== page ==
Mobile security is obviously a major topic these days but it seems very few of us know just how vulnerable our phones are to hacking. 60 Minutes this week decided to give a new iPhone to Representative Ted Lieu (D-Calif.) and then challenge researchers at Security Research Labs to hack it. It goes without saying that the hackers were frighteningly successful in this endeavor and managed to retrieve a lot of sensitive information from the congressman’s device after only learning his phone number.
Seriously, that’s all it took: As soon as they had the device’s phone number, they were able to listen to and record all his phone calls, to read his text messages and to track his location.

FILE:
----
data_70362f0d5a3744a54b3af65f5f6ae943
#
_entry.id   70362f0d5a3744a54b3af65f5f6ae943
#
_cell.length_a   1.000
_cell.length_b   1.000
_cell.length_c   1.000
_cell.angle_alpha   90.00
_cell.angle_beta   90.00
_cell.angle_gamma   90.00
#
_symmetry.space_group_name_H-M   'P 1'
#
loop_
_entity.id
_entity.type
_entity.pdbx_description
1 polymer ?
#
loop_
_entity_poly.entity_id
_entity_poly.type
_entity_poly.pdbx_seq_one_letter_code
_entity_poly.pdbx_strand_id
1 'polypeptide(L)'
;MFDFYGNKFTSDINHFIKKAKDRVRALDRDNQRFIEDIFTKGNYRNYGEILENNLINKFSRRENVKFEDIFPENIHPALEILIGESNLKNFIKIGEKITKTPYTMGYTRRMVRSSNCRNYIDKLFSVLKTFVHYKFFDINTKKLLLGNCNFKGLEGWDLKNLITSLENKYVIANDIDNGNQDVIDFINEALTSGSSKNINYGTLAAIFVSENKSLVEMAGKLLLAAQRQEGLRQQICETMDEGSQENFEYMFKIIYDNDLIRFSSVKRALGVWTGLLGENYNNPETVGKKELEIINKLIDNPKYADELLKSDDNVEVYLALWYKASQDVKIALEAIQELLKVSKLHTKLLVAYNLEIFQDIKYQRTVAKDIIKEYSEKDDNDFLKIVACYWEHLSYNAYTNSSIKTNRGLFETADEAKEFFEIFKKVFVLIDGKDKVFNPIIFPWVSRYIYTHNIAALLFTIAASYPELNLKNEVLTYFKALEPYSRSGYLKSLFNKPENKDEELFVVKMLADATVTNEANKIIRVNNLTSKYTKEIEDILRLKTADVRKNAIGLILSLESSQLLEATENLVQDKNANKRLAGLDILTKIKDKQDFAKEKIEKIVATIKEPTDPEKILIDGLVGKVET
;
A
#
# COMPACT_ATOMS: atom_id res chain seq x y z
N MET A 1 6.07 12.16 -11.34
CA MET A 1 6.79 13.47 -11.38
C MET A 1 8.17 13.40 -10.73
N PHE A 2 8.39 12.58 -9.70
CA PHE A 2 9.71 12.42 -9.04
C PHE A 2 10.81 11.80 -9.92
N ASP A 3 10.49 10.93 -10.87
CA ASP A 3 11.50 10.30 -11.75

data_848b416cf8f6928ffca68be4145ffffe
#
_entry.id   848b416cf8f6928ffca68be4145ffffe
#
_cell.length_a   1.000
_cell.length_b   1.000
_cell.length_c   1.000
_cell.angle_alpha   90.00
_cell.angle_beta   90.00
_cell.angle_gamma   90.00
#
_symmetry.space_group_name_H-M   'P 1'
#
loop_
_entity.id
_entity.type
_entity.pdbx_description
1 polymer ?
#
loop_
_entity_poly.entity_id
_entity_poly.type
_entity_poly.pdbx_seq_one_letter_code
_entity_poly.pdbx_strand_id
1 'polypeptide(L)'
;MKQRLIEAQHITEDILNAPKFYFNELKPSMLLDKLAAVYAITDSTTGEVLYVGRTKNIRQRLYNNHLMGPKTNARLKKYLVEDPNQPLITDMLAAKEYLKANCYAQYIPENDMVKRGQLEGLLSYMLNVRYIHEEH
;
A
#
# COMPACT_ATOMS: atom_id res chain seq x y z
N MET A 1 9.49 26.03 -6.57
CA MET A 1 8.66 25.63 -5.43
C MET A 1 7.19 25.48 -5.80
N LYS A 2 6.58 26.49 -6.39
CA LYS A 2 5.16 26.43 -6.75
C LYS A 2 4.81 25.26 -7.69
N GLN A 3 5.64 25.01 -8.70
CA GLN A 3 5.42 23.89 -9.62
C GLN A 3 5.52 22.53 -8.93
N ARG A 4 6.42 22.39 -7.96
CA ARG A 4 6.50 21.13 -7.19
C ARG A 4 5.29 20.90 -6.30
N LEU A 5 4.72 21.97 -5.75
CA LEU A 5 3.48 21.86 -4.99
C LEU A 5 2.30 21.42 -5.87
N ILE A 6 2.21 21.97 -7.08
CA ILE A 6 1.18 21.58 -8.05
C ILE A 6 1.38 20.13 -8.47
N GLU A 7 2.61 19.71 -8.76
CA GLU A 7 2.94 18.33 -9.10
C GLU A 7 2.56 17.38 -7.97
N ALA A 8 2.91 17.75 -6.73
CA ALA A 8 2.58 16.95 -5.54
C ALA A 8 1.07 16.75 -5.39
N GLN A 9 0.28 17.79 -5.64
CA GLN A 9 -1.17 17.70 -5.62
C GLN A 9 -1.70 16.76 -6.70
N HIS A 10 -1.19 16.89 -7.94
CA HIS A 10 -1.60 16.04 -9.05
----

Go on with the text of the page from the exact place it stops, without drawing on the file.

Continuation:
The problem here isn’t with Apple’s security policies but the way that mobile networks around the world connect to one another. The team at Security Research Labs have discovered a major flaw in Signaling System 7 (SS7), a series of protocols first developed way back in 1975 to connect phone carriers around the world. This is a vulnerability that literally affects every single person who owns a cellphone, which is why we should hope that knowledge of this flaw with SS7 is not yet widespread.
That said, 60 Minutes also points out that most hackers don’t go through SS7 to hack your device — the program interviews Lookout Security cofounder John Hering, who details some of the other ways that hackers can get access to your phone.
The full 60 Minutes segment is very interesting and can be found at this link.